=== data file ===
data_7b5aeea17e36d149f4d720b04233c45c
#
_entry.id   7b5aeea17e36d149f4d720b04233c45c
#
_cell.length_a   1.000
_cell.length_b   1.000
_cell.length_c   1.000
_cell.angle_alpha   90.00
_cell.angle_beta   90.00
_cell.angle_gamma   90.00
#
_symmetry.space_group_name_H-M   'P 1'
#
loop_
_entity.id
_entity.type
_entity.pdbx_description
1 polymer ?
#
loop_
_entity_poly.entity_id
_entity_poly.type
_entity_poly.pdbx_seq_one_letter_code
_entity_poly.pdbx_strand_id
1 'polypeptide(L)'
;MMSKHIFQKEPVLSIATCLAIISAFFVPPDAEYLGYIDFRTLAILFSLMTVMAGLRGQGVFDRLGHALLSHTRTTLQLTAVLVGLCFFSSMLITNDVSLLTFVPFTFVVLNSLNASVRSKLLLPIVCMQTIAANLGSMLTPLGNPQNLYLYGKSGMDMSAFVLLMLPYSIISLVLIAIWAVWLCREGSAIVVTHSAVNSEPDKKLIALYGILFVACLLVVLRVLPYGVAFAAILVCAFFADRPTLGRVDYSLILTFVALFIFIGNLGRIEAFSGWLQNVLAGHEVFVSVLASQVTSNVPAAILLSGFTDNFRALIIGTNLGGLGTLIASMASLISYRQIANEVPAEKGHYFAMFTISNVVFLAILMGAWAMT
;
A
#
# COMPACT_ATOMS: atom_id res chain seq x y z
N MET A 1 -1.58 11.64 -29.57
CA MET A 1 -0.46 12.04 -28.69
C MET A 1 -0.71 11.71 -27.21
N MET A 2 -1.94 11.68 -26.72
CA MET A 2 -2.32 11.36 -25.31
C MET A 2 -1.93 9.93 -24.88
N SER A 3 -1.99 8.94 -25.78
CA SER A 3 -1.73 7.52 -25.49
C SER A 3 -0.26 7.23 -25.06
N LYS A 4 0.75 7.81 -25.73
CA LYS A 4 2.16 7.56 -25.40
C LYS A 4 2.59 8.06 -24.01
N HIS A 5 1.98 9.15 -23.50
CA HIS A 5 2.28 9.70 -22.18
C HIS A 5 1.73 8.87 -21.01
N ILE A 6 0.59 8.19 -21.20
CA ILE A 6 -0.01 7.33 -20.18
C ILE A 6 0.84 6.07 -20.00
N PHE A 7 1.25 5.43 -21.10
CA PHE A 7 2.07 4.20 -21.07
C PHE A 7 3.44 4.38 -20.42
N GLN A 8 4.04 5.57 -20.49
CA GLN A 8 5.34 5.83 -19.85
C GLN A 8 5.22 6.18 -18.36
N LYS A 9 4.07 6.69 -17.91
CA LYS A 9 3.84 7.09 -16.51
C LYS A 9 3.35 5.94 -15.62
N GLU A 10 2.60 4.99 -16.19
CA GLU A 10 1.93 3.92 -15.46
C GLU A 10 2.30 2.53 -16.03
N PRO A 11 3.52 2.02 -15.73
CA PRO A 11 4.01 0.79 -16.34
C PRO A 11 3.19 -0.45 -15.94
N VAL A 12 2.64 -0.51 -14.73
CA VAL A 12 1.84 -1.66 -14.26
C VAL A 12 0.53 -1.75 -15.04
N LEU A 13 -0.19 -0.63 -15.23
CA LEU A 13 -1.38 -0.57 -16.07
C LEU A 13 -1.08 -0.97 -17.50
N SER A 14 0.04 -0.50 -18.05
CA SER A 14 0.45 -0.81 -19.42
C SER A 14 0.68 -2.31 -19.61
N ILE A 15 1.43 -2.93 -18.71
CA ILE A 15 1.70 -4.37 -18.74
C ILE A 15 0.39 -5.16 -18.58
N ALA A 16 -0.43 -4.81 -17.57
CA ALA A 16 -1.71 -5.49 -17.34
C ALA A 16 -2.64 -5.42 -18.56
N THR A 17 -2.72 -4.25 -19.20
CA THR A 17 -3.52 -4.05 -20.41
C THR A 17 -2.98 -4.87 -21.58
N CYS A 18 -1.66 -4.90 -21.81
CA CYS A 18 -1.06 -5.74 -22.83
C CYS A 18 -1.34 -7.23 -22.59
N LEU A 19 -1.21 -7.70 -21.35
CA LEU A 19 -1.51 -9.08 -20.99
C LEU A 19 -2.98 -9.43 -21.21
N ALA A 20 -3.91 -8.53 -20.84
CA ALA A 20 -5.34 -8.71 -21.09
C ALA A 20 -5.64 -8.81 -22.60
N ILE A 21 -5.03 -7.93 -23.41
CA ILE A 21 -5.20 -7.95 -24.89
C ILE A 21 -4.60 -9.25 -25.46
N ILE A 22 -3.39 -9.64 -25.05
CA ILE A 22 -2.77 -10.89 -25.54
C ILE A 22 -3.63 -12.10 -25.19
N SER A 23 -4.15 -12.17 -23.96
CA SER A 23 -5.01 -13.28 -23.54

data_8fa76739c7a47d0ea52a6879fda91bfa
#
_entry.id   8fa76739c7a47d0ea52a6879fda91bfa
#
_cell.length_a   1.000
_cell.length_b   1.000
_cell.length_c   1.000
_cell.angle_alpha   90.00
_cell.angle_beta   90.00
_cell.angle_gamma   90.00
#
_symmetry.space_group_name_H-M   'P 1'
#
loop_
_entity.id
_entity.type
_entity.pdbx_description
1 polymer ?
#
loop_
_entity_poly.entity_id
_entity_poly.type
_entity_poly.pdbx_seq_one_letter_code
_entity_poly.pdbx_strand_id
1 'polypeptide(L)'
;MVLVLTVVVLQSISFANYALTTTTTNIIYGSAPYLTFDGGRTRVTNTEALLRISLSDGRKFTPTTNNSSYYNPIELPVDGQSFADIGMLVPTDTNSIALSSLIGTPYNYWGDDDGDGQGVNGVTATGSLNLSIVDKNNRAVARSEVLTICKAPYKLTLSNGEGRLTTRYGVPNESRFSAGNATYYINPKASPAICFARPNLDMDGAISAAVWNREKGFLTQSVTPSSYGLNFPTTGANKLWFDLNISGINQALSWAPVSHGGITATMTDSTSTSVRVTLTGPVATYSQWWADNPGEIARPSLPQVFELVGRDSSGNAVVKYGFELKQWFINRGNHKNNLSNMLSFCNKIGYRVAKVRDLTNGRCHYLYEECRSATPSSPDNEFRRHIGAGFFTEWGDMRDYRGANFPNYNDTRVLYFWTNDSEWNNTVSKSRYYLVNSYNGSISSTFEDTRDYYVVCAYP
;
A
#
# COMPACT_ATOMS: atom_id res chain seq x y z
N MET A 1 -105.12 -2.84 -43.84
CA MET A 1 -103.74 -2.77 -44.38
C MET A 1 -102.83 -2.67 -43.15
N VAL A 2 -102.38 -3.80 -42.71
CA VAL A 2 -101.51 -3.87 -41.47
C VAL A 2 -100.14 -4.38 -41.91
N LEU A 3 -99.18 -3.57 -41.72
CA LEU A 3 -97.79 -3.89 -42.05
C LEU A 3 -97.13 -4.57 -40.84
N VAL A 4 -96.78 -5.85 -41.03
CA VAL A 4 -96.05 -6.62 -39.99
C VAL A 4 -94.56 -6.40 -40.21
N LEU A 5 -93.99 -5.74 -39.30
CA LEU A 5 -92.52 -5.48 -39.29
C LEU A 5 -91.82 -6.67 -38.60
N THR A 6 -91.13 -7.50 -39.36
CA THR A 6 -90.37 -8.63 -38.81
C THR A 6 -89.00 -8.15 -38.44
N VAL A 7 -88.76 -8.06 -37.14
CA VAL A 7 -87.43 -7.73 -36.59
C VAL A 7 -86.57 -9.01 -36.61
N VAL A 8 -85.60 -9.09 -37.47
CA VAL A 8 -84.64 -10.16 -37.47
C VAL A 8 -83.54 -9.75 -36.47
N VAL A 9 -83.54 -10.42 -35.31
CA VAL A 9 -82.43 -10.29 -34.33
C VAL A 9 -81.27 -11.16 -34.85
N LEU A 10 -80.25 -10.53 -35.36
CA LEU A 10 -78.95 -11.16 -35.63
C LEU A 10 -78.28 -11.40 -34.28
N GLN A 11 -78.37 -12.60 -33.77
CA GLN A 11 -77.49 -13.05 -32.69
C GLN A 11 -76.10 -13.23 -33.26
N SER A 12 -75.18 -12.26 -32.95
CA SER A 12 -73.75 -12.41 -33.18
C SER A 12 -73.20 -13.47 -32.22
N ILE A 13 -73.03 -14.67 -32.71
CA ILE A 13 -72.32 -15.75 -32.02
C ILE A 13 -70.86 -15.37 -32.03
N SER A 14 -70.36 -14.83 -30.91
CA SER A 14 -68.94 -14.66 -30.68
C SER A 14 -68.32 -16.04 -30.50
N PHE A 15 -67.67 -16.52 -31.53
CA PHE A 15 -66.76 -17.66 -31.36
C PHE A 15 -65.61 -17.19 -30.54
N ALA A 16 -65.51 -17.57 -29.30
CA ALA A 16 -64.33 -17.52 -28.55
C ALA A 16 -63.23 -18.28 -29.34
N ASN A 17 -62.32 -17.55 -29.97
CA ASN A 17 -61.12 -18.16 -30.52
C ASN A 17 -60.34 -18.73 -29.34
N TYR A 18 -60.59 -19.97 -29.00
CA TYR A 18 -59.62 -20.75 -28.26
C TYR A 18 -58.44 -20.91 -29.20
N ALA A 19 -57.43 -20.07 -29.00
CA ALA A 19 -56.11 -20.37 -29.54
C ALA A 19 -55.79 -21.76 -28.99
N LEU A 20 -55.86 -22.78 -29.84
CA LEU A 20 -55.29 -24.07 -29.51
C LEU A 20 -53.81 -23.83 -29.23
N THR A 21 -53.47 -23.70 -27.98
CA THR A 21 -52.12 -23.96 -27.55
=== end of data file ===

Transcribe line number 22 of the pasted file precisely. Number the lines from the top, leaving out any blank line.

_entity_poly.type